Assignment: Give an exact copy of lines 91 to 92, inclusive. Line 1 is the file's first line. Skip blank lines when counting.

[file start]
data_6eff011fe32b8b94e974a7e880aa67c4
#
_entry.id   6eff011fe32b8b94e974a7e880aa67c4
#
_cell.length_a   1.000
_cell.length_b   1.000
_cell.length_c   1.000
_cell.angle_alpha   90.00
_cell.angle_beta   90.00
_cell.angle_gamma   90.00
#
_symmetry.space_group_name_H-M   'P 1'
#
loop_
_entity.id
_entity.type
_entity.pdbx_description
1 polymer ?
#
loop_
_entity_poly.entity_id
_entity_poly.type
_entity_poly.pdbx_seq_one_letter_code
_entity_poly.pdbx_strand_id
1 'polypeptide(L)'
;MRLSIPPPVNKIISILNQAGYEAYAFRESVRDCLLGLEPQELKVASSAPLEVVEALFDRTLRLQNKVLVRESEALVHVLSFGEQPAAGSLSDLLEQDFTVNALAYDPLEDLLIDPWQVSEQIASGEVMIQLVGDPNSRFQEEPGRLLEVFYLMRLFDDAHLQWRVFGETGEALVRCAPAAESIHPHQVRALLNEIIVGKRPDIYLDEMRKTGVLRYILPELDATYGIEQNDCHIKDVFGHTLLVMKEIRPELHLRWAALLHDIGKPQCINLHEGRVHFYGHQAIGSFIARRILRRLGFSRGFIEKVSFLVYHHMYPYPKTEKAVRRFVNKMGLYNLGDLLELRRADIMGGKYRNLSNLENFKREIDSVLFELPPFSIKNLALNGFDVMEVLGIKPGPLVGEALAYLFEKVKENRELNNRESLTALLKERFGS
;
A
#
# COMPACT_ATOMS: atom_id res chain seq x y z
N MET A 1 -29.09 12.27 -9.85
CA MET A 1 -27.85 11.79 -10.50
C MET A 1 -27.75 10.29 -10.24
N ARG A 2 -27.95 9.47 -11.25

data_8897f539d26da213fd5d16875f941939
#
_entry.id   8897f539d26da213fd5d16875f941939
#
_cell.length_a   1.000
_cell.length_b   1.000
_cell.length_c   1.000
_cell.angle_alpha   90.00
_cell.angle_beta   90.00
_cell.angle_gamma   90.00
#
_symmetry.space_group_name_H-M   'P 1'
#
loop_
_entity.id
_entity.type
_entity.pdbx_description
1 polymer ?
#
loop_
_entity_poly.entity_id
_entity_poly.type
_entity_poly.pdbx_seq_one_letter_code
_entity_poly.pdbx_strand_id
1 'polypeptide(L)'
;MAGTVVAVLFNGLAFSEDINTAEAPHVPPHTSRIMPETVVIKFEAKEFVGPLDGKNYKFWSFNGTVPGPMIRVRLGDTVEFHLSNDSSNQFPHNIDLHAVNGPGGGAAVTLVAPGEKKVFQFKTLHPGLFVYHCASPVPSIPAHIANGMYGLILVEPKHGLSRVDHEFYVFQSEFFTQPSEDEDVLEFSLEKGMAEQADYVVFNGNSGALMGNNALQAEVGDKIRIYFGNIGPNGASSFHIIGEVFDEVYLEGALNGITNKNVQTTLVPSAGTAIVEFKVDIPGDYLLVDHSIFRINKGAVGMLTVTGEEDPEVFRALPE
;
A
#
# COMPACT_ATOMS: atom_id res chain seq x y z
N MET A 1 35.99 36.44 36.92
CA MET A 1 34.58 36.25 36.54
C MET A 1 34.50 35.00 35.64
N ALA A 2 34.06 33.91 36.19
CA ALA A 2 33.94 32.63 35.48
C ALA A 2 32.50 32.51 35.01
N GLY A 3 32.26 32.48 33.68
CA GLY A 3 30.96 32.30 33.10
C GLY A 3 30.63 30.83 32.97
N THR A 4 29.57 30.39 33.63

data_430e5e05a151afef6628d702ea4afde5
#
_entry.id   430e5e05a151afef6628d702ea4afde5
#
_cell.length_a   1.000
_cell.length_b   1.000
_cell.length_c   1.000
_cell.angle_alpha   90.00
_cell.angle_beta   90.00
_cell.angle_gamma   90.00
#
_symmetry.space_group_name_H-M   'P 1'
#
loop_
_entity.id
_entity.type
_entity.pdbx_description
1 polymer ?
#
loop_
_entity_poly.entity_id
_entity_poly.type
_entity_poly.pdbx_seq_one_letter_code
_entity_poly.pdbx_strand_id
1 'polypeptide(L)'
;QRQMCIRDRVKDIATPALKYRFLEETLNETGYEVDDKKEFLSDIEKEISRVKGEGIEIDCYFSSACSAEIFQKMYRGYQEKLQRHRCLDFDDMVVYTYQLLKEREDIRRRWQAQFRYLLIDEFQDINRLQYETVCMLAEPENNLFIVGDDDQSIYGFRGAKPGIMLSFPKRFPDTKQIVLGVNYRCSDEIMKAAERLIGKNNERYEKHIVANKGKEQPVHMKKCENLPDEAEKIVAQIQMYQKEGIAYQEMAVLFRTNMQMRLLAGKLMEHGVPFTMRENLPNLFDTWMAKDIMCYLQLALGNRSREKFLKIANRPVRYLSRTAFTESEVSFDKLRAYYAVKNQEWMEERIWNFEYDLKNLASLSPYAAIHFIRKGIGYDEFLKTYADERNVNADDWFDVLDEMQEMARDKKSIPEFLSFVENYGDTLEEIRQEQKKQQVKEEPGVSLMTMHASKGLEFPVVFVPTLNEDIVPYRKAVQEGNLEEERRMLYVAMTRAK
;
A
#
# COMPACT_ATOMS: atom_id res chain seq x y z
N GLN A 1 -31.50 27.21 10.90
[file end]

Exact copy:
_entity.pdbx_description
1 polymer ?